By DULCIE OREKE
PAPUA New Guinea’s pandemic influenza (H1N1) preparedness and response plan is already in place.
Health Minister Sasa Zibe said this plan was endorsed by the Cabinet in August and one of the important components was public health intervention of which vaccination was a key strategy.
“PNG had 12 confirmed cases of H1N1 last year. All the cases involved travellers who were either foreigners or residents returning from trips abroad.
“Today, we have not seen any community transmission within the country,” Mr Zibe said in a statement last week.
The statement was presented by Health secretary Dr Clement Malau last Thursday at the launching of the H1N1 vaccination at 6-Mile clinic in Port Moresby.
“We faced many challenges like the arrival of H1N1, the outbreak of seasonal influenza and shigellosis in Menyamya, Morobe province, with widespread mortality.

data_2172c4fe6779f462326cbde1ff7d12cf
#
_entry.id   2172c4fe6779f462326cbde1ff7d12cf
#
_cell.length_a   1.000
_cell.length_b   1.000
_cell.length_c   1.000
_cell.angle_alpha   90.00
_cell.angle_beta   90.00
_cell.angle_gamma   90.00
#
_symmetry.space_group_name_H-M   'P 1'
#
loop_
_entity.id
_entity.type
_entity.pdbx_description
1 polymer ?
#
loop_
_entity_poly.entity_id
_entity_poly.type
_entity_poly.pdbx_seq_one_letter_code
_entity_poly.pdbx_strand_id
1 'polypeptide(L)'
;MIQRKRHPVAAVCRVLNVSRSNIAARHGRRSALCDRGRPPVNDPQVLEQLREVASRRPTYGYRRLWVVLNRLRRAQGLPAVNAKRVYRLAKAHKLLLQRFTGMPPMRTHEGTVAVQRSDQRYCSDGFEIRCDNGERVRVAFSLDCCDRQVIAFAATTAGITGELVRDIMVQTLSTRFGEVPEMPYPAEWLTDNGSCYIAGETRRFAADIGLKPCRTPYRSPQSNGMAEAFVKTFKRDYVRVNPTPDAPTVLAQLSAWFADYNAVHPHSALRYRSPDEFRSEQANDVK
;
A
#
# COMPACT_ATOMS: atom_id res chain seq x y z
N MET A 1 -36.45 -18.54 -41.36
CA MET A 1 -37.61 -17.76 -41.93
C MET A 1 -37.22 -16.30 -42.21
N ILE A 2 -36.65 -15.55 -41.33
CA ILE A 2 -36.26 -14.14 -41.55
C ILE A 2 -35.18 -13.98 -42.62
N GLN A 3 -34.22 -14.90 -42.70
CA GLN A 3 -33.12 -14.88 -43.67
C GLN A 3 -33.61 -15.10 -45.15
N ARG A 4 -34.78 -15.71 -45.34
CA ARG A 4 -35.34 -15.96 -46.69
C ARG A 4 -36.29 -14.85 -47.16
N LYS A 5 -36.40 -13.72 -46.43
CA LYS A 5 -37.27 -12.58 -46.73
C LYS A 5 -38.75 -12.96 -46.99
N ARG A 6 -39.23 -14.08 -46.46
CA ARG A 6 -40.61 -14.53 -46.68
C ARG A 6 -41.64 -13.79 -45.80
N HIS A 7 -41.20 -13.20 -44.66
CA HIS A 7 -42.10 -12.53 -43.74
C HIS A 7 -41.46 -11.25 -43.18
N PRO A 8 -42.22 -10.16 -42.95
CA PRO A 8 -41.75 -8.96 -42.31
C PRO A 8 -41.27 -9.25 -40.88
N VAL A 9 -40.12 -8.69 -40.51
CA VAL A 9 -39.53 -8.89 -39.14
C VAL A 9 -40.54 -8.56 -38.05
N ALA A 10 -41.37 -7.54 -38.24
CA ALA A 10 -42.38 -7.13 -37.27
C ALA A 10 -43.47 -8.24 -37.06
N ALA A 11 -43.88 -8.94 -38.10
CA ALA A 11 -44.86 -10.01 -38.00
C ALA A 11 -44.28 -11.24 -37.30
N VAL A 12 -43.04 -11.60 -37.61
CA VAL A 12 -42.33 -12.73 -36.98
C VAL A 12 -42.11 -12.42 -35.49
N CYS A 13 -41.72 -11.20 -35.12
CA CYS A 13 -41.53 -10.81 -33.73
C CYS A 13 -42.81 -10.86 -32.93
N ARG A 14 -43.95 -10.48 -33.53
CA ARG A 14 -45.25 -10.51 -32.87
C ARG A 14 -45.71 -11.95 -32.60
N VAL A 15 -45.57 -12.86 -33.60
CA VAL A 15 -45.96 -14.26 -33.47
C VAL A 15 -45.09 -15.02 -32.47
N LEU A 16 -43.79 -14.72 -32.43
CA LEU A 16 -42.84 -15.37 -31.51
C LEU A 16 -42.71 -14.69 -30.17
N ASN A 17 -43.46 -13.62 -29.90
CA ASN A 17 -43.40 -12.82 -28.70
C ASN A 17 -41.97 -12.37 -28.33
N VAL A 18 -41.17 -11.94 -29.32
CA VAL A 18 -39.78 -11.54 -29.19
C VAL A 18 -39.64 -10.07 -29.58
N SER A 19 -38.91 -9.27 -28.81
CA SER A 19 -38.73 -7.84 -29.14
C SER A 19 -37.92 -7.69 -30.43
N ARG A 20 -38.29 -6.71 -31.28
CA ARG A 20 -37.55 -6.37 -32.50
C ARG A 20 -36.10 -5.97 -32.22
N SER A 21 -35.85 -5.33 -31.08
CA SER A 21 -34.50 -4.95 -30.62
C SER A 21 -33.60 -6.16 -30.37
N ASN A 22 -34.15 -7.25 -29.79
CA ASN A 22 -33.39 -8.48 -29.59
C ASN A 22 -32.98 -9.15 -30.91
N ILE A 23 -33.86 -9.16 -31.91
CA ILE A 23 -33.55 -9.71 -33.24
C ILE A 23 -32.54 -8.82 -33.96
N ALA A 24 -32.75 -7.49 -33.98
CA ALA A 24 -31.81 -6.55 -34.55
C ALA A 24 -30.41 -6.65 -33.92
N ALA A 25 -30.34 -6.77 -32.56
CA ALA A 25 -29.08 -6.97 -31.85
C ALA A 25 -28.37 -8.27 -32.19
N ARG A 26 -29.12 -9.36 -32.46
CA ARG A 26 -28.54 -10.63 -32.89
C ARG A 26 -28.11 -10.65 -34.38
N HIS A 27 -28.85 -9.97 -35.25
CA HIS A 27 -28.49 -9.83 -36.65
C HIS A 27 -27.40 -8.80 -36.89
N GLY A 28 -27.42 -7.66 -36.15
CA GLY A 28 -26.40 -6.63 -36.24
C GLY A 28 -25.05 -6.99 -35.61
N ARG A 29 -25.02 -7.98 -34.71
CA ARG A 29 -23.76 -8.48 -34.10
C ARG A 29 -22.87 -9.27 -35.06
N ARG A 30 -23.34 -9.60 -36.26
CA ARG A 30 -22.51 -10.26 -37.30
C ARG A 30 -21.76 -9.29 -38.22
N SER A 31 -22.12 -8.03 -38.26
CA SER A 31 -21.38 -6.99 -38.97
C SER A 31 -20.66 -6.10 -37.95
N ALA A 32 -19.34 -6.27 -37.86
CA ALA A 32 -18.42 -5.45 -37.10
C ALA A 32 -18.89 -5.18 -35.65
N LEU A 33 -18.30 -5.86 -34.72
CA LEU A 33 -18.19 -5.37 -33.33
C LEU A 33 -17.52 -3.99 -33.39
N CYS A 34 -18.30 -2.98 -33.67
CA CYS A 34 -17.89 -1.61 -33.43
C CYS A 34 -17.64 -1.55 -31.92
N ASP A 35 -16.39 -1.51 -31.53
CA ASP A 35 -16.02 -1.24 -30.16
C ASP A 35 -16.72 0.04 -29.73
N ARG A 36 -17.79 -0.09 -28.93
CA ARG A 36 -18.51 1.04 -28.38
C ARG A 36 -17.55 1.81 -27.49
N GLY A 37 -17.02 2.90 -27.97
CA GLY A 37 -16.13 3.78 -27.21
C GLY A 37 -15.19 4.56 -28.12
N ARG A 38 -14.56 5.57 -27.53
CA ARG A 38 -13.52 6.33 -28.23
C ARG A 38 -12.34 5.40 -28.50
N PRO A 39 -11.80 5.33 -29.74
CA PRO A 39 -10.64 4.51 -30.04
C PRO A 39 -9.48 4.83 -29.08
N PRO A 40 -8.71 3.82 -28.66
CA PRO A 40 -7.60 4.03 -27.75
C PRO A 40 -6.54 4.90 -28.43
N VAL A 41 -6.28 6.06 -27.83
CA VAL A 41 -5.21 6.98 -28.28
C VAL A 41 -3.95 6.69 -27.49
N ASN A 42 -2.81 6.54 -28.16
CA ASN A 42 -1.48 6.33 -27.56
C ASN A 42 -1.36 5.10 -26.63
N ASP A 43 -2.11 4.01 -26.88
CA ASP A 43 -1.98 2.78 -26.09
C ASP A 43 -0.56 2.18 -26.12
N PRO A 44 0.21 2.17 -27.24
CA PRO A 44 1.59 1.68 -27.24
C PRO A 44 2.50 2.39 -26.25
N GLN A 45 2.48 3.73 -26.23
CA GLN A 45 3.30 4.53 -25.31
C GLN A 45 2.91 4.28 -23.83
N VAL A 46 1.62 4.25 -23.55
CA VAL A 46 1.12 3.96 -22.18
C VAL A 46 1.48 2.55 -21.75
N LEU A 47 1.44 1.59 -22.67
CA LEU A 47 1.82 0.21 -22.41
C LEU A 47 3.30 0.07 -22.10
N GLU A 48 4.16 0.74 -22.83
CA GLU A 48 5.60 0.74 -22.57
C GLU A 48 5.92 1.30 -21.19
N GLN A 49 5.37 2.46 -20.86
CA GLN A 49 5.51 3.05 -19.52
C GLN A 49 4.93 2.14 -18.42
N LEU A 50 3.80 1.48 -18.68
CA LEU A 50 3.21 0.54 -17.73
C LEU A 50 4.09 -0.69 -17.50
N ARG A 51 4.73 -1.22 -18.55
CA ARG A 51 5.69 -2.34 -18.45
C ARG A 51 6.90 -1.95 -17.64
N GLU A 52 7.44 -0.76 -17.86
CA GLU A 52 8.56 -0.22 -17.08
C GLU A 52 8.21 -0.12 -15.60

“There was, of course ,the cholera outbreak that started first in Wasu, also in Morobe, and swiftly spreading to Eastern Highlands, Madang and most recently East Sepik province,” Mr Zibe said.
He said history had shown that virus such as H1N1 could come in waves and that according to experts the second and the third waves could be devastating, causing more harm, sufferings and death.
“Therefore, PNG must keep in sync with the rest of the world and continue to be prepared with preventative measures to respond effectively to H1N1,” he added.
Mr Zibe said PNG’s H1N1 preparedness and response plan would not be in place if it was not for the arrival of the vaccine and the general support and efforts of development partners.
The vaccinations for all health workers in NCD will commence after the Easter weekend, in order of priority: All NCD clinic staff, Health Department staff the same with hospital staff because they will conduct their own vaccinations, medical and nursing schools, pregnant mothers and the other target groups will follow.